The Tangible Kingdom: Creating Incarnational Community
- All Products
- Accompaniment Tracks
- Bible Accessories
- Bible Covers
- Bible Studies & Curriculum
- Buy in Bulk
- Christian Living
- Church & Pastoral
- Church Supplies
- Clothing & Accessories
- Crafts & Recreation
- Cyber Week
- eBooks On Sale
- Gift & Home
- Last Chance Bargains
- New Release
- Slightly Imperfect
- Streaming Video
- Sunday School
Number of Pages: 187
Publication Date: 2008
|Dimensions: 9 X 6 (inches)|
Series: Jossey-Bass Leadership Network|Leadership Network
Missional Renaissance: Changing the Scorecard for the ChurchReggie McNealJossey-Bass / 2009 / Hardcover$16.99 Retail:5 Stars Out Of 5 2 Reviews
$24.95Save 32% ($7.96)
Breaking the Missional Code: Your Church Can Become a Missionary in Your CommunityEd Stetzer, David PutmanB&H Academic / 2006 / Hardcover$11.99 Retail:3.5 Stars Out Of 5 3 Reviews
$17.99Save 33% ($6.00)
Compelled by Love: The Most Excellent Way to Missional LivingEd Stetzer, Philip NationNew Hope Publishers / 2008 / Trade Paperback$3.99 Retail:5 Stars Out Of 5 2 Reviews
$14.99Save 73% ($11.00)
HUGH HALTER is a specialist with Church Resource Ministries and the national director of Missio, a global network of missional leaders and church planters. He is also lead architect of Adullam, a congregational network of incarnational communities in Denver, Colorado (www.adullamdenver.com).
MATT SMAY co-directs both Missio and Adullam and specializes in helping existing congregations move toward mission. Halter and Smay direct the MCAP "missional church apprenticeship practicum," an international training network for incarnational church planters, pastors, and emerging leaders (www. missio.us).
ABOUT LEADERSHIP NETWORK The mission of Leadership Network identifies and connects innovative church leaders, providing them with resources in the form of new ideas, people, and tools. Contact Leadership Network at www.leadnet.org.
Bev SesinkEdmontonAge: 55-65Gender: Male4 Stars Out Of 5The Kingdom Must Come!July 13, 2011Bev SesinkEdmontonAge: 55-65Gender: MaleQuality: 4Value: 4Meets Expectations: 5I found this book a difficult read, not because it was hard to understand, but difficult, because it spoke so much of how I and many others struggle with how we "do" church. It seems we make so little difference in our community, neighborhoods, etc. And yet while this book acknowledges some pretty serious concerns about the North American church, it doesn't do a slam dunk, but rather gently, but firmly, makes us aware that indeed all is not well. For those who are willing to consider the tough road of "doing" church the way it was modeled for us in the early church, this can give some solid encouragement and hope in the midst of the situation we face as church in the West.
James Connelly5 Stars Out Of 5August 31, 2010James ConnellyI attend a church that is trying to put into practice many of the principles in this book and found it very challenging to realize how much I have withdrawn from our culture and hung out in our holy huddles letting the world go by. My wife and I are in our late seventies and we have committed ourselves to trying to truly show God's lovethrough our everyday lives to a world we know God loves. This book really helped us understand more of Jesus's life on this earth.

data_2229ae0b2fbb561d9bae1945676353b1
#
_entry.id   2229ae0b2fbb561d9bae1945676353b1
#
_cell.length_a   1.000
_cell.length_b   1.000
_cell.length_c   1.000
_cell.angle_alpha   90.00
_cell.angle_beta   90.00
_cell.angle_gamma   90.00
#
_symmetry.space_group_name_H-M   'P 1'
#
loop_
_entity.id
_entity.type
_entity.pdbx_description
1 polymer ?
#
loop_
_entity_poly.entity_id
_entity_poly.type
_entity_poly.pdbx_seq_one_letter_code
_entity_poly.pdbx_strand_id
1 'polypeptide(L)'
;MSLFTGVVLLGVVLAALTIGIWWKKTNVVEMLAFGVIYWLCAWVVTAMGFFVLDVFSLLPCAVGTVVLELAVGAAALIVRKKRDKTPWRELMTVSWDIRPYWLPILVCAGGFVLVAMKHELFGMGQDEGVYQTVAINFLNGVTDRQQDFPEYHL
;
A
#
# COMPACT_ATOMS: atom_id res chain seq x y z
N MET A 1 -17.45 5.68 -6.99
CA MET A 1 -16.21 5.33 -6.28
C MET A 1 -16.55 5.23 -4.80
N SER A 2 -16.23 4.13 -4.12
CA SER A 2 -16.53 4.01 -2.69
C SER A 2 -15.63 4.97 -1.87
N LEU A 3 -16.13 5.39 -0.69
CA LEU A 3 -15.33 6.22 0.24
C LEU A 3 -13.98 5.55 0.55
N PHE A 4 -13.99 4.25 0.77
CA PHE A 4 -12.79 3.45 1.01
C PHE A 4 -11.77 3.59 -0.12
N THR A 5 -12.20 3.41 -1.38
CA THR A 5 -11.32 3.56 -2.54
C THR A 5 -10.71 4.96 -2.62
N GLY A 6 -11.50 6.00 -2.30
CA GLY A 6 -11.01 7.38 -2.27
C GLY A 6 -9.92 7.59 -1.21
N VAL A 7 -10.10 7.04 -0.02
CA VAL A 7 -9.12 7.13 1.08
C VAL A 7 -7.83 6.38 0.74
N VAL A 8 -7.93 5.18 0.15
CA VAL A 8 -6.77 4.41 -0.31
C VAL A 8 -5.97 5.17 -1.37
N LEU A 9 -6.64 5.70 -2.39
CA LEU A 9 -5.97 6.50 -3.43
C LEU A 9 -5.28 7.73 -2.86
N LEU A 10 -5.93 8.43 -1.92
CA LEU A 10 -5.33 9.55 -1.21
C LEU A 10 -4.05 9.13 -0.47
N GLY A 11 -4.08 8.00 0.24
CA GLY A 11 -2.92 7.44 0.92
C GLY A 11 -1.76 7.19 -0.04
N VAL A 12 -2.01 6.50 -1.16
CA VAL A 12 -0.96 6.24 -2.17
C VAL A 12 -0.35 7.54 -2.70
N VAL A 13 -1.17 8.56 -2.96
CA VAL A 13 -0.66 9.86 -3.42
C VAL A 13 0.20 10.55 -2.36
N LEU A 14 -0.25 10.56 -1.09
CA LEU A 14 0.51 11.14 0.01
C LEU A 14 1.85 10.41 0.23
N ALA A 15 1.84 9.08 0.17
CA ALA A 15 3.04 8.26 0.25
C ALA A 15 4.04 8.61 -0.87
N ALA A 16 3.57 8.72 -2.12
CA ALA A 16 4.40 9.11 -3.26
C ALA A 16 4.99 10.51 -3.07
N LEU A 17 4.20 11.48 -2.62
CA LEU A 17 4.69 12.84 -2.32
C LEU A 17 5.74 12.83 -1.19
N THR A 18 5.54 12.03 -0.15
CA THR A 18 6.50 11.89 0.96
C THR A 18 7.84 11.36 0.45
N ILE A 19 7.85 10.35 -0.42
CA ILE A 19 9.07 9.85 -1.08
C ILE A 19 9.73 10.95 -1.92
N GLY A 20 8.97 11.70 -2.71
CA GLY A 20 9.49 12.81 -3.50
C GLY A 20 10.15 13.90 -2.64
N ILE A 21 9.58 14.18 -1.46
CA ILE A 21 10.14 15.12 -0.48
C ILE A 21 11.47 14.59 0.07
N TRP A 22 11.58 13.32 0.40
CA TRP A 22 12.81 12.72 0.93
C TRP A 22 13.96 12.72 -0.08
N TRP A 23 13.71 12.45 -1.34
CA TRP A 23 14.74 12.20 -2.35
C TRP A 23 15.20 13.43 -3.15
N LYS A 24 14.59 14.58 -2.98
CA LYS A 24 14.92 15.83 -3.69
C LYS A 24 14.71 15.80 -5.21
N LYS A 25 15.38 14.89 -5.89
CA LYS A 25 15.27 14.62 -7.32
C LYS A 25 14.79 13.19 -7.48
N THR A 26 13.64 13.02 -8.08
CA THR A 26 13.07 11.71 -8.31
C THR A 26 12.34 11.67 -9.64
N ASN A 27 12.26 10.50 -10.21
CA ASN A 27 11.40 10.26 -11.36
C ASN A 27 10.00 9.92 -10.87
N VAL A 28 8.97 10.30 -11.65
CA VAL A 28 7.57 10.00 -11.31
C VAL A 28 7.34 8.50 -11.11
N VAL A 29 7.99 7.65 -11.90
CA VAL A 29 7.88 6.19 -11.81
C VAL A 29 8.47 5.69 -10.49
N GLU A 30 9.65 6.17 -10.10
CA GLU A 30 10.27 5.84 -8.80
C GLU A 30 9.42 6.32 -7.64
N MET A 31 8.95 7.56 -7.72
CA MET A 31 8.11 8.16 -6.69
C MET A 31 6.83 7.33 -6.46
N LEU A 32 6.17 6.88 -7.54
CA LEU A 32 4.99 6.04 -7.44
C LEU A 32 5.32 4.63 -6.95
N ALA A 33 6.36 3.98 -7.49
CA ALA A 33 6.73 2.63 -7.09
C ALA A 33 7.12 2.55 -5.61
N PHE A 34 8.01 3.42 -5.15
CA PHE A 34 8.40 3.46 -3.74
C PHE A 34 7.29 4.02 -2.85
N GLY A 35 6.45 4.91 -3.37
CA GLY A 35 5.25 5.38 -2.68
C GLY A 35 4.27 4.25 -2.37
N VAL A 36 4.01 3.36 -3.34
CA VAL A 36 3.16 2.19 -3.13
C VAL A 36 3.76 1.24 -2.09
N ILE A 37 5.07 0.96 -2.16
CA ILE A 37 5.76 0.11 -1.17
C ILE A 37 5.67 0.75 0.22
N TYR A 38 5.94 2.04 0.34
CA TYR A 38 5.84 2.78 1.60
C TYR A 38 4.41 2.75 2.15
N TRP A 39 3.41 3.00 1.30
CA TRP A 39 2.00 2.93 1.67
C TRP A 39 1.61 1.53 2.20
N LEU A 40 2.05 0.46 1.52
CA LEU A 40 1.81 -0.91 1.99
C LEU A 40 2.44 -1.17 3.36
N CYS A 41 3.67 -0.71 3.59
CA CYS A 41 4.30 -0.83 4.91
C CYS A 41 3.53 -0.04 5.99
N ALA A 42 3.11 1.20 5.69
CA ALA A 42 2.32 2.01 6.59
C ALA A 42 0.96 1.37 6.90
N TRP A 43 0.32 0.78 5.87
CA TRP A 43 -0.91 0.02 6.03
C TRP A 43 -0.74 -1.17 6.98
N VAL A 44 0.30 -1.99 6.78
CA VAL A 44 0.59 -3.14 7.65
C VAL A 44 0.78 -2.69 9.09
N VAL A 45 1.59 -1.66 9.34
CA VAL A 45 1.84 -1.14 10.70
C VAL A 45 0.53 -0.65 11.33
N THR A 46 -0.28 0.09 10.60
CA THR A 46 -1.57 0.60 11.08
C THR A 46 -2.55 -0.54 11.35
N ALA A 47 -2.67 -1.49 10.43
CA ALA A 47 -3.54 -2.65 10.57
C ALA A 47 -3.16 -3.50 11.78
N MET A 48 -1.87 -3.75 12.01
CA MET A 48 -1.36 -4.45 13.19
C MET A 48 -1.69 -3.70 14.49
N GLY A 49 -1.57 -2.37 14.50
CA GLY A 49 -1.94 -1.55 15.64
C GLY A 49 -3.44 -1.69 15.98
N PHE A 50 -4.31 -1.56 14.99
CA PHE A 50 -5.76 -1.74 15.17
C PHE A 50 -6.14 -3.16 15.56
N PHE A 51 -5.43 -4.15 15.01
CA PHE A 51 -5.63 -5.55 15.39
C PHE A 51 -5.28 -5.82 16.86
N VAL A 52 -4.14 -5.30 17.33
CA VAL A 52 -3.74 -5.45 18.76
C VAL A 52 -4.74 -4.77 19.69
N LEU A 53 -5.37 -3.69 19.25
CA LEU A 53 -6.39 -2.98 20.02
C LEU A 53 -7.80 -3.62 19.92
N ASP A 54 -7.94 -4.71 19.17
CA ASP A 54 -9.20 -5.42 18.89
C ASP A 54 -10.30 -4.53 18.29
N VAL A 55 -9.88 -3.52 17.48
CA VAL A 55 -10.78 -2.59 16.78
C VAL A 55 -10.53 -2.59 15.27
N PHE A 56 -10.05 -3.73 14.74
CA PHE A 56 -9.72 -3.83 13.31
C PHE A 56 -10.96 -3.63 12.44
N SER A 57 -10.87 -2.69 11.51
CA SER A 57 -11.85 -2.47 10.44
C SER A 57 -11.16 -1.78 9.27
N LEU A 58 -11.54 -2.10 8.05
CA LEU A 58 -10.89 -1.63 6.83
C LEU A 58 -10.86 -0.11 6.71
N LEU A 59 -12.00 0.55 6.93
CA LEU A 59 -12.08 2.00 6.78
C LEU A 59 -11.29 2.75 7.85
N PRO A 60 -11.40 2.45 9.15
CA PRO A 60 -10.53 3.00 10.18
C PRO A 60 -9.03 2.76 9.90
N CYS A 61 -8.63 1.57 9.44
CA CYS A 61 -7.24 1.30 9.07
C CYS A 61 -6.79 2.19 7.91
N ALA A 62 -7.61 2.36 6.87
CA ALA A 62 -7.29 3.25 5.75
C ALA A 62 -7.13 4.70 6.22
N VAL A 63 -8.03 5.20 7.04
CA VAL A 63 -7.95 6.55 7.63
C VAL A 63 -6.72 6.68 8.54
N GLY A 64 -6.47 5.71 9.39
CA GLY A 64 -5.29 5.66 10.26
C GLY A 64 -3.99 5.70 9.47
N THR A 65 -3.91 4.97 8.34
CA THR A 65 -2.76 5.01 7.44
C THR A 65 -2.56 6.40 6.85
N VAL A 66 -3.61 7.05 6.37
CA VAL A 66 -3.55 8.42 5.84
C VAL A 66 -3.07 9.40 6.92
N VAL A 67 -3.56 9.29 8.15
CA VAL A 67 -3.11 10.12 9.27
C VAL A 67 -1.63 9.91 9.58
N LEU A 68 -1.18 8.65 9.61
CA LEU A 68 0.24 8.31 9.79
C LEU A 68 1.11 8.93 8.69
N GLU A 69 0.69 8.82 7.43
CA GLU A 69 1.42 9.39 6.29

Pete5 Stars Out Of 5December 4, 2009PeteThere is a call out there for some not everyone to move into the world in a more tangible way to reveal a Kingdom that is here today.(We are all called to reveal the Kingdom, some are just called more to the frontlines) I believe this call was out there in the O.T. times, the N.T. times and in the call is there still today. Halter and Smay do a very good and balanced job of once again calling the church to be and nothing something to go too. You will be, challenged, angered or edified to keep going forward. If this is one of the messages that just tickled our ears that we are warn will happen in the end times then it did a terrible job because it made me anything but comfortable.
the Wright Rev5 Stars Out Of 5March 11, 2009the Wright RevI too would disagree with the earlier review. To be sure, there are some things in this book that I find disagreeable. However, the main thesis of the book is how we can legitimize the reception of the truth. Please consider the following quotes. In the chapter regarding posture, the author states, "posture represents the attitude of the body, the nonverbal forms of communication that accompany what we say." (p. 39) He then provides applicable illustration to drive home the point. Then he writes, "Posture is important because it can either obscure the message of truth or enhance and pave the way for a clear rendering of the truth." (p. 40) Finally, as the negative reviewer alluded, Halter writes, "The idea of posture helps us realize that truth IS important, but according to Scripture, truth [by itself] is not the only thing or the most important thing. The most important thing is whether or not people are attracted to the truth, drawn into the truth, and able to understand and RECEIVE the truth." (p. 41)Looking to be challenged? READ this book!Thanks Hugh & Matt!
vic cuccia5 Stars Out Of 5March 5, 2009vic cucciaI wholeheartedly disagree with the previous review. One should take it with a grain of salt as quotes are pulled out of context etc. I would go as far as to say that EVERY forward thinking, church planter needs to read this book! Although you may not agree with everything, it will challenge you to rethink traditional paradigms. What Hugh and Matt are doing in CO, looks a whole lot more like the early church than most of what we see in our country today. If you are satisfied with run of the mill American churchianity then don't bother reading this. If you are dissatisfied and long for something more authentic then this is a must read!